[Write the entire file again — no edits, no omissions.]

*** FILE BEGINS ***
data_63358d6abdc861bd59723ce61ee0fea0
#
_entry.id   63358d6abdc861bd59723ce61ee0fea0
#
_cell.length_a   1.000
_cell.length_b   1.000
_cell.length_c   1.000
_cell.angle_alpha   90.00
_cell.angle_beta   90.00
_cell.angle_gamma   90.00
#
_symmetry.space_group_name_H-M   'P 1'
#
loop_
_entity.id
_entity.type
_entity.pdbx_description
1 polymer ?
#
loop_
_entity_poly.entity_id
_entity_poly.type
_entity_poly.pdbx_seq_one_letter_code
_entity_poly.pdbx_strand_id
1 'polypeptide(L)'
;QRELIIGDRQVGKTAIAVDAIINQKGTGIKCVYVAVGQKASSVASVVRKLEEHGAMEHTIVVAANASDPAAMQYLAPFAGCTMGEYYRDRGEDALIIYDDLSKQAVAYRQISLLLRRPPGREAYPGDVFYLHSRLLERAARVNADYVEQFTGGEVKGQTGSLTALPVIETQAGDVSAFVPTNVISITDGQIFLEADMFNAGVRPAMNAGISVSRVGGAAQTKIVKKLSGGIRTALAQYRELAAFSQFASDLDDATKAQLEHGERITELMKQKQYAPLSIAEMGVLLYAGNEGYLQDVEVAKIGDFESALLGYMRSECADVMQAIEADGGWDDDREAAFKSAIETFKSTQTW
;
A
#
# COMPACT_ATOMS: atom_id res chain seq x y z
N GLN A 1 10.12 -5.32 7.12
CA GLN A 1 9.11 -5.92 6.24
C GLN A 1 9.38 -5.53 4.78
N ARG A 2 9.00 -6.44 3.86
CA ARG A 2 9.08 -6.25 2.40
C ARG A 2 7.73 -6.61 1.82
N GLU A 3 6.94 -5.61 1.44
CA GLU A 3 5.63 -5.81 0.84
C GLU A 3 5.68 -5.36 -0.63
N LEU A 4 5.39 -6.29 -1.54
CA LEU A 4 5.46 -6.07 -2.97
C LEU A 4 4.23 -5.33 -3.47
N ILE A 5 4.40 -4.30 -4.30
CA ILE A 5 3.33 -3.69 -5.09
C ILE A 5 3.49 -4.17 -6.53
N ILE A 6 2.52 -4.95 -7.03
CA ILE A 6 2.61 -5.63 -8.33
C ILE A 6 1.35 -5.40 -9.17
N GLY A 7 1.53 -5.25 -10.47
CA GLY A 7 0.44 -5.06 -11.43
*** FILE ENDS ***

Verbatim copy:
data_63358d6abdc861bd59723ce61ee0fea0
#
_entry.id   63358d6abdc861bd59723ce61ee0fea0
#
_cell.length_a   1.000
_cell.length_b   1.000
_cell.length_c   1.000
_cell.angle_alpha   90.00
_cell.angle_beta   90.00
_cell.angle_gamma   90.00
#
_symmetry.space_group_name_H-M   'P 1'
#
loop_
_entity.id
_entity.type
_entity.pdbx_description
1 polymer ?
#
loop_
_entity_poly.entity_id
_entity_poly.type
_entity_poly.pdbx_seq_one_letter_code
_entity_poly.pdbx_strand_id
1 'polypeptide(L)'
;QRELIIGDRQVGKTAIAVDAIINQKGTGIKCVYVAVGQKASSVASVVRKLEEHGAMEHTIVVAANASDPAAMQYLAPFAGCTMGEYYRDRGEDALIIYDDLSKQAVAYRQISLLLRRPPGREAYPGDVFYLHSRLLERAARVNADYVEQFTGGEVKGQTGSLTALPVIETQAGDVSAFVPTNVISITDGQIFLEADMFNAGVRPAMNAGISVSRVGGAAQTKIVKKLSGGIRTALAQYRELAAFSQFASDLDDATKAQLEHGERITELMKQKQYAPLSIAEMGVLLYAGNEGYLQDVEVAKIGDFESALLGYMRSECADVMQAIEADGGWDDDREAAFKSAIETFKSTQTW
;
A
#
# COMPACT_ATOMS: atom_id res chain seq x y z
N GLN A 1 10.12 -5.32 7.12
CA GLN A 1 9.11 -5.92 6.24
C GLN A 1 9.38 -5.53 4.78
N ARG A 2 9.00 -6.44 3.86
CA ARG A 2 9.08 -6.25 2.40
C ARG A 2 7.73 -6.61 1.82
N GLU A 3 6.94 -5.61 1.44
CA GLU A 3 5.63 -5.81 0.84
C GLU A 3 5.68 -5.36 -0.63
N LEU A 4 5.39 -6.29 -1.54
CA LEU A 4 5.46 -6.07 -2.97
C LEU A 4 4.23 -5.33 -3.47
N ILE A 5 4.40 -4.30 -4.30
CA ILE A 5 3.33 -3.69 -5.09
C ILE A 5 3.49 -4.17 -6.53
N ILE A 6 2.52 -4.95 -7.03
CA ILE A 6 2.61 -5.63 -8.33
C ILE A 6 1.35 -5.40 -9.17
N GLY A 7 1.53 -5.25 -10.47
CA GLY A 7 0.44 -5.06 -11.43